Just the Facts: Android versus iPhone

Date Fri, June 8 2012

It is ridiculously, mindblowingly, flabbergasting that Android phones have been out for three years and users still don’t know the difference between Android the operating system and Droid, the lineup of phones from Verizon. In fact, it seems that consumers in general still don’t get what Android is or does or can do or will do. It’s not wonder that every single Android vs iPhone post I read by anyone who isn’t a techie barely manages to get one thing right, let alone the whole thing. I can stand it no longer.

Verizon licenses the term “droid” from LucasArts and re-brands phones with special names. Many of these phones are available from other carriers. For example, the original Droid was the Motorola Milestone on other networks.

iPhone Android
Software and hardware manufactured by Apple. Operating system by Google, manufactured by dozens of companies, including HTC and Motorola
New iPhone and iOS version released yearly Android updates released periodically, Google releases a flagship phone with the new version. Other manufacturers release dozens of phones per year
Apple offers updates to iOS for several years. iOs is most recent as of Fall 2011 Android recommends manufacturers provide updates for 18 months; however, updates are in the hands of manufacturers. Flagship phones with pure Android see more updates. 4.0 is most recent.
Only four hardware–iPhone, iPhone3GS, iPhone4, iPhone 4S–versions available. Hardware varies between devices. Many options for cameras, processor, internal memory and storage.
All models have at least 8GB internal storage. Internal storage varies from less than 1GB to 32GB, but users can extend with MicroSD cards
Most users have same iOS version. Market is incredibly fragmented, with different versions of Android on various phones.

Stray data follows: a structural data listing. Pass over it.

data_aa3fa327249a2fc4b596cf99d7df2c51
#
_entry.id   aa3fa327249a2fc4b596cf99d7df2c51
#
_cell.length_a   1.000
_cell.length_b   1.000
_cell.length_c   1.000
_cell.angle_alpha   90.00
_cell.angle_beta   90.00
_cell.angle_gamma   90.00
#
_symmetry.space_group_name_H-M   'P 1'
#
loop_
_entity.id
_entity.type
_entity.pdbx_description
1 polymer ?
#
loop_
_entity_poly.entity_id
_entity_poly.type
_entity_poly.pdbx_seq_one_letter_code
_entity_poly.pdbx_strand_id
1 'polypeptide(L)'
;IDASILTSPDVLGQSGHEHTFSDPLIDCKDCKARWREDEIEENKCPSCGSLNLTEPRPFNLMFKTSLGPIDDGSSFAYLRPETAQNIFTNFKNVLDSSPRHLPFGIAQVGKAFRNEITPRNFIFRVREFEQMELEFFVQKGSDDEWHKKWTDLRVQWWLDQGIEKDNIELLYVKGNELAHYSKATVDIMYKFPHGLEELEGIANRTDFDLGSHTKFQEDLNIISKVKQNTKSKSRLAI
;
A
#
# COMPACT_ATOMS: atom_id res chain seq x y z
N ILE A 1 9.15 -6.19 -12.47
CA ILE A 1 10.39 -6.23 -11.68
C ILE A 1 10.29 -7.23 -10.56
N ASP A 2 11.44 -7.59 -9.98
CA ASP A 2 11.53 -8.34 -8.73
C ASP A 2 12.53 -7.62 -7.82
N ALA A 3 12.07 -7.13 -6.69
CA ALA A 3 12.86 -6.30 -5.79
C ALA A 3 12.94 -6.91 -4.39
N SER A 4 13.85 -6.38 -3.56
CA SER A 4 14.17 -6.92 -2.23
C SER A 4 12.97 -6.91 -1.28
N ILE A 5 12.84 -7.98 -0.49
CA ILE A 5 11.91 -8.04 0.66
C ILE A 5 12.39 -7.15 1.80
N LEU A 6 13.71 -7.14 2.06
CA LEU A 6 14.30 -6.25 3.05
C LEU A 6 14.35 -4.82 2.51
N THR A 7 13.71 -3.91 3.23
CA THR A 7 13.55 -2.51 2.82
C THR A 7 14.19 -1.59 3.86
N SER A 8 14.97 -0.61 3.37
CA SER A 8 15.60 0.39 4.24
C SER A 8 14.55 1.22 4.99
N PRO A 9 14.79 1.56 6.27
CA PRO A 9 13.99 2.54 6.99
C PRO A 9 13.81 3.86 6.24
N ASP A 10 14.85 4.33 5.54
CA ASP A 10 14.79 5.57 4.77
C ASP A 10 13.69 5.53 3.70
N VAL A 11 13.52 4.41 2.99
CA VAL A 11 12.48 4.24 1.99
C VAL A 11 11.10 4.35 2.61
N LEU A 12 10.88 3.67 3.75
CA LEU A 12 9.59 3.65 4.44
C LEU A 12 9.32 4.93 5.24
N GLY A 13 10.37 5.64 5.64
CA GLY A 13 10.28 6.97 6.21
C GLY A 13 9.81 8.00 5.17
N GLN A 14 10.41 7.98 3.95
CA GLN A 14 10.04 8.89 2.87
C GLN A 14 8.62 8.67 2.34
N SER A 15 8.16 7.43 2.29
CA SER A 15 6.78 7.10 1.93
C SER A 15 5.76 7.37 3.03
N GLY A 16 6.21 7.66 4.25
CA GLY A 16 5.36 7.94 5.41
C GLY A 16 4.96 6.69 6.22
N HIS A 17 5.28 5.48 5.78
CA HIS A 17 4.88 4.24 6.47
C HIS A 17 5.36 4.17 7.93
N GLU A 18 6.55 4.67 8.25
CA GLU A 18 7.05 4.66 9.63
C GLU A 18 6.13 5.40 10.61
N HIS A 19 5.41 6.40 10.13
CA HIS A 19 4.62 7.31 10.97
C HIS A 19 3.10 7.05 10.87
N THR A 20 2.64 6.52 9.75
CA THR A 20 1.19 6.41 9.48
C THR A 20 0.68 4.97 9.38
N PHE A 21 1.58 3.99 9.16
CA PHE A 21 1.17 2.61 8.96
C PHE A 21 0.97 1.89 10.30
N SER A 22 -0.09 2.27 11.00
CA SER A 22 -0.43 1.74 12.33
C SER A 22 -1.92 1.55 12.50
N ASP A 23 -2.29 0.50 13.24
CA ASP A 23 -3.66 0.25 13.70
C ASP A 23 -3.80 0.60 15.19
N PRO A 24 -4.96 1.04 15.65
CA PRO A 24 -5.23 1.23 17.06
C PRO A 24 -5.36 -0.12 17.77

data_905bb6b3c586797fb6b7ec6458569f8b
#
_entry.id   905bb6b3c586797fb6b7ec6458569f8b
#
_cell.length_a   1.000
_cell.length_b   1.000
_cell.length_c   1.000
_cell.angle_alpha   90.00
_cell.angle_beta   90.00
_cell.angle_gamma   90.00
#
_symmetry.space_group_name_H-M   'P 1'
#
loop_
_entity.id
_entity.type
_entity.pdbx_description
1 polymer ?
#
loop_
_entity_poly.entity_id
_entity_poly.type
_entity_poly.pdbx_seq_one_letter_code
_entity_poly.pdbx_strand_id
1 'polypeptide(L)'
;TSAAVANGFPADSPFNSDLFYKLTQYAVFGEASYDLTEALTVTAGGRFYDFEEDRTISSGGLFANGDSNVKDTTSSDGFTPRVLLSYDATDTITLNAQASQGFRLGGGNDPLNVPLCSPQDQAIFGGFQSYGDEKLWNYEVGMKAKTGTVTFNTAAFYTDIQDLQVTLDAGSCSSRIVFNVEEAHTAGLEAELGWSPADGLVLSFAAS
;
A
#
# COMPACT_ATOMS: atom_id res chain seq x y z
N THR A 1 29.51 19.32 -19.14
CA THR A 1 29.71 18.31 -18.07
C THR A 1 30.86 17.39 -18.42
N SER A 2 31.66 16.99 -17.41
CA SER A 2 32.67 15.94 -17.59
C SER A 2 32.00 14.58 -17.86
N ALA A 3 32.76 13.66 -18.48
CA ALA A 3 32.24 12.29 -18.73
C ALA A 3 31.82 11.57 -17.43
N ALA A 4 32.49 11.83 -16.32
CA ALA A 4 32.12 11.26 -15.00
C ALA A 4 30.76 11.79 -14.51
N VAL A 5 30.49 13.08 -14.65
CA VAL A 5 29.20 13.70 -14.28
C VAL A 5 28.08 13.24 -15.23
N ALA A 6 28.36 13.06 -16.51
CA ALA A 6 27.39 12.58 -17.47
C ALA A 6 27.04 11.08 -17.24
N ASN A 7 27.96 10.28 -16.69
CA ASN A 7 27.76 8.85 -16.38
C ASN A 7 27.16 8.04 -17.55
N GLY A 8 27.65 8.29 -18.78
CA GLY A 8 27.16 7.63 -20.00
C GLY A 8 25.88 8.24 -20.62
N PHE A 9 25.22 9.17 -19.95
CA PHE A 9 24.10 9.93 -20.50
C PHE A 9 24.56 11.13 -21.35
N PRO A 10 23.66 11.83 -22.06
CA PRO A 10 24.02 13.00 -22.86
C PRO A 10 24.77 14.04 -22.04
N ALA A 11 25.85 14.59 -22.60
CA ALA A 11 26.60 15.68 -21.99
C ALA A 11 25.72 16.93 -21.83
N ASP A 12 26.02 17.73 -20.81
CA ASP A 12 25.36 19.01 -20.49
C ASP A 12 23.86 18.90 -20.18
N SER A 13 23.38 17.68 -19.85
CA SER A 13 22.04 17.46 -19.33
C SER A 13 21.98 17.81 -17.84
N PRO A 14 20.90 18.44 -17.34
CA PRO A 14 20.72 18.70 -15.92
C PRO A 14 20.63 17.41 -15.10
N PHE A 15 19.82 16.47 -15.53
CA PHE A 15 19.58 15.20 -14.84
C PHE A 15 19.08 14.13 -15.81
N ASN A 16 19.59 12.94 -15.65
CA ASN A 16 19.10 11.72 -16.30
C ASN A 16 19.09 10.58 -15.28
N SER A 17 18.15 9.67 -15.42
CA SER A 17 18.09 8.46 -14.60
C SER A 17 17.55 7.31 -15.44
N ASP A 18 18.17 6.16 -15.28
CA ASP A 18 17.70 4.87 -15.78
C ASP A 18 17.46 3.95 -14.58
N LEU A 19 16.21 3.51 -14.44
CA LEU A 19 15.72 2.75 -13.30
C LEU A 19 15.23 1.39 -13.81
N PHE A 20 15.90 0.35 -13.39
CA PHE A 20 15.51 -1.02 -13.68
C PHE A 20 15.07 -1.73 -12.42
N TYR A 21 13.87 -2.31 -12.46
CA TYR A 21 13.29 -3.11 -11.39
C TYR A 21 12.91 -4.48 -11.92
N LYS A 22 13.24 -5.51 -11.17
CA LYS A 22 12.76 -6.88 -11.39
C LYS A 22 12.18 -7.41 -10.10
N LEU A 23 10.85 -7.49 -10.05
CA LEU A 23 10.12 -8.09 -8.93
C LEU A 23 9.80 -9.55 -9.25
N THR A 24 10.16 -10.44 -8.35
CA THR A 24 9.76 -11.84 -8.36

Stays fresh for at least a year Android phones seems to become outdated quickly
Available from every major carrier and many smaller networks are picking it up Android phones available from every network, but not every phone is on every network
Same name across all networks, IE iPhone 4S Phones renamed by carriers, IE Droid from Verizon is Motorola Milestone on other carriers. Networks and manufacturers create lineups like Droid (Verizon) or Evo (HTC). All Droids user Android, not all Androids are droids
Generally costly; although price is more affordable on a contract plan Prices vary from low-end to prices similar to iPhone. On contract, some phones are free; others are discounted
Most default software from Apple, with other software added by carriers Included manufacturer, carrier and Google software on top of default apps for the operating system
Uses iTunes AppStore where users can download many free and premium apps Uses Google Play Market or Amazon App Store where users can download many free and premium apps. Users can also directly install APK files.
Integrated iPod player, syncs with iTunes Music player and Google music. Other music apps available. Third-party apps sync with various PC software
Native messaging and video chat apps (iMessage and Face Time). Voice-enabled assistance called Siri. Needs third-party apps for same functions. Only native texting.
No Flash support Native Flash for browsing websites, watching videos and using some apps
Apps are generally compatible based on iOS version, not iPhone version Some apps don’t work across all phones
OS and launcher are all Apple, no layering. Manufacturers layer OS with themes. Only flagship phones are pure Android
No widgets Widget-friendly, multiple home screens
Users can gain access to system files through a process called jailbreaking. Users then rely on launcher/store/installer Cydia. Users can gain access through rooting. They can then install new phone-specific OS software called ROMs. Dozens of ROMs exist.
GSM version available for user overseas Some phones GSM, not all

2 Responses

  1. Pam June 14 2012 @ 5:55 pm

    My daughter has been wanting one of these phones and I honestly didn’t know the differences between the two. Thank you for your chart so I am able to make a more informed decision.

  2. Danielle June 14 2012 @ 8:49 pm

    I don’t think we’ll ever switch from our Android. Thanks for the breakdown!

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